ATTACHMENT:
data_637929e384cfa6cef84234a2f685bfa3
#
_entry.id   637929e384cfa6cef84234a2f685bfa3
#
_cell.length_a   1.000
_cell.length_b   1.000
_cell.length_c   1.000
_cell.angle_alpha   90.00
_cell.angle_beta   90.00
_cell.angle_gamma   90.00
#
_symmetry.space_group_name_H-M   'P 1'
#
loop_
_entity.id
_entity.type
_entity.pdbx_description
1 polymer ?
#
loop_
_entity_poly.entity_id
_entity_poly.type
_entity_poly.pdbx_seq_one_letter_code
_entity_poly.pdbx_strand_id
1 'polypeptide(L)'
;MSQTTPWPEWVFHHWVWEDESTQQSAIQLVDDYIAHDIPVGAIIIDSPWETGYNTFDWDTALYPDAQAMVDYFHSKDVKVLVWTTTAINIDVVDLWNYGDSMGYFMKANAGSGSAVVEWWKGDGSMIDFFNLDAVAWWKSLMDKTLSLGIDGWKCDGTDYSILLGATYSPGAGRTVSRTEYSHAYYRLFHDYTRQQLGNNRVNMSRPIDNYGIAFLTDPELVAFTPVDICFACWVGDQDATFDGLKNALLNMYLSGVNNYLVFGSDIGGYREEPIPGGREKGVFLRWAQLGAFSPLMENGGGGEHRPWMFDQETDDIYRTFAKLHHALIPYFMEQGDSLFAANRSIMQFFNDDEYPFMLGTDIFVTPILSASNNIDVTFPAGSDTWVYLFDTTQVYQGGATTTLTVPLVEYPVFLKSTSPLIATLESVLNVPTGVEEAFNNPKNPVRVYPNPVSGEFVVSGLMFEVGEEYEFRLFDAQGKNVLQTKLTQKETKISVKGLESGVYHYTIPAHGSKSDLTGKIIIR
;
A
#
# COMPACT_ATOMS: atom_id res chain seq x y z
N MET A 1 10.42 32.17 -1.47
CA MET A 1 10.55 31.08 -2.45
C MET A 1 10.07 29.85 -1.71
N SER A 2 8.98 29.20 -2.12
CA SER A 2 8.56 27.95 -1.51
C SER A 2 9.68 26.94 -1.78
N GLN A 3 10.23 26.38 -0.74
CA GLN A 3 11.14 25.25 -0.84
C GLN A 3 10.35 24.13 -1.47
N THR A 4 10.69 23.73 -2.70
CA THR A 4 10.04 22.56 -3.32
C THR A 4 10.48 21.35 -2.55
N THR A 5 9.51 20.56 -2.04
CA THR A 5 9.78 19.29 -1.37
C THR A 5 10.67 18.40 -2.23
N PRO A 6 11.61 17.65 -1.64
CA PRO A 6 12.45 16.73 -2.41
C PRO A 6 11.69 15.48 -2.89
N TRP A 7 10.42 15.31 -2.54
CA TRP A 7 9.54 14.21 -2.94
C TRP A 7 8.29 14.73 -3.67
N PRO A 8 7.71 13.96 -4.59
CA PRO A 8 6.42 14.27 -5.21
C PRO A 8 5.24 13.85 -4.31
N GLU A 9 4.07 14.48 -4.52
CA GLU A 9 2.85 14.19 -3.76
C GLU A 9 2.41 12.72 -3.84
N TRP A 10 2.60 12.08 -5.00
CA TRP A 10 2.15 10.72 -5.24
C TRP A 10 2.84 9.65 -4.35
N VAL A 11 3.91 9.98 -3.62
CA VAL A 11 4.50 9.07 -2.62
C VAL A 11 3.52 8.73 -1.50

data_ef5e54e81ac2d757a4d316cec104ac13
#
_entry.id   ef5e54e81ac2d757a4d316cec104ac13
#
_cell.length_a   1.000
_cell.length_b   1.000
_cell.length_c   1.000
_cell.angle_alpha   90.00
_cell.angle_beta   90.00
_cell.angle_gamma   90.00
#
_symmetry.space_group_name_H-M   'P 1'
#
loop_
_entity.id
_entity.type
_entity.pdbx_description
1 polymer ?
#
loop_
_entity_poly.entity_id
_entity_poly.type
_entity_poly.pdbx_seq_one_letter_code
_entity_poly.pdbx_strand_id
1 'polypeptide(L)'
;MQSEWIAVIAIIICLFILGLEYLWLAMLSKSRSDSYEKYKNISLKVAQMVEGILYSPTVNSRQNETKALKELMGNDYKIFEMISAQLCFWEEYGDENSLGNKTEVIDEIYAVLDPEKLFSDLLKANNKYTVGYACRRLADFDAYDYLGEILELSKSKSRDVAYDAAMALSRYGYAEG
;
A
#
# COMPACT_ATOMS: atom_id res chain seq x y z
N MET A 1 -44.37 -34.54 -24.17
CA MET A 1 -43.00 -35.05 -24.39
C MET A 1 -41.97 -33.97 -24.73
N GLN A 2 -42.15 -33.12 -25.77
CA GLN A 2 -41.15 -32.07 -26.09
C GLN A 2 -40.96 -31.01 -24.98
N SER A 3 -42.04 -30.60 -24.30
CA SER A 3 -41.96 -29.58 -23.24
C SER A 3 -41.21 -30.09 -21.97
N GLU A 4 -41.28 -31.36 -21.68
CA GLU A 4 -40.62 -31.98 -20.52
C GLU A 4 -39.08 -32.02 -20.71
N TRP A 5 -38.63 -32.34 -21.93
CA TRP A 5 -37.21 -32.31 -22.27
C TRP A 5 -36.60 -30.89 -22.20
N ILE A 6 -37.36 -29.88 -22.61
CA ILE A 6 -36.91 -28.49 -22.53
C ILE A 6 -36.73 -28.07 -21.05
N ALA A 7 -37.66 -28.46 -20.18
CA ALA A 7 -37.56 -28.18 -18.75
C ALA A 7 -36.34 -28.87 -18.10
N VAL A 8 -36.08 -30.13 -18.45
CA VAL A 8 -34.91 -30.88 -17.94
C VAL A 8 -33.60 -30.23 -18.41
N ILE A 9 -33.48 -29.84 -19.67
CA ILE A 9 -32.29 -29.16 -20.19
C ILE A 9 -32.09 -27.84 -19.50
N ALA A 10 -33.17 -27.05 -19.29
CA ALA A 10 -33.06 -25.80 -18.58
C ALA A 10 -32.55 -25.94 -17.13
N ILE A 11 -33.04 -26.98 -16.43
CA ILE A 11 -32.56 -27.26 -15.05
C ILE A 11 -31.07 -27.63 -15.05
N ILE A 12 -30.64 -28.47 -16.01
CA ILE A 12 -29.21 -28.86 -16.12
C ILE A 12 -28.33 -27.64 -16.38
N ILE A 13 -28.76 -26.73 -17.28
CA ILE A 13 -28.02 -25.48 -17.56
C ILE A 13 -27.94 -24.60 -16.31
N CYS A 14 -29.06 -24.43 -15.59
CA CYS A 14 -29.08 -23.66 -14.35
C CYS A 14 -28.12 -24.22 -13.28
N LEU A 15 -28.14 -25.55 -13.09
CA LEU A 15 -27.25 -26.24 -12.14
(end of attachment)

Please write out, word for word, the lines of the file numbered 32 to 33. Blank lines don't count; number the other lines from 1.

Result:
CA MET A 1 10.55 31.08 -2.45
C MET A 1 10.07 29.85 -1.71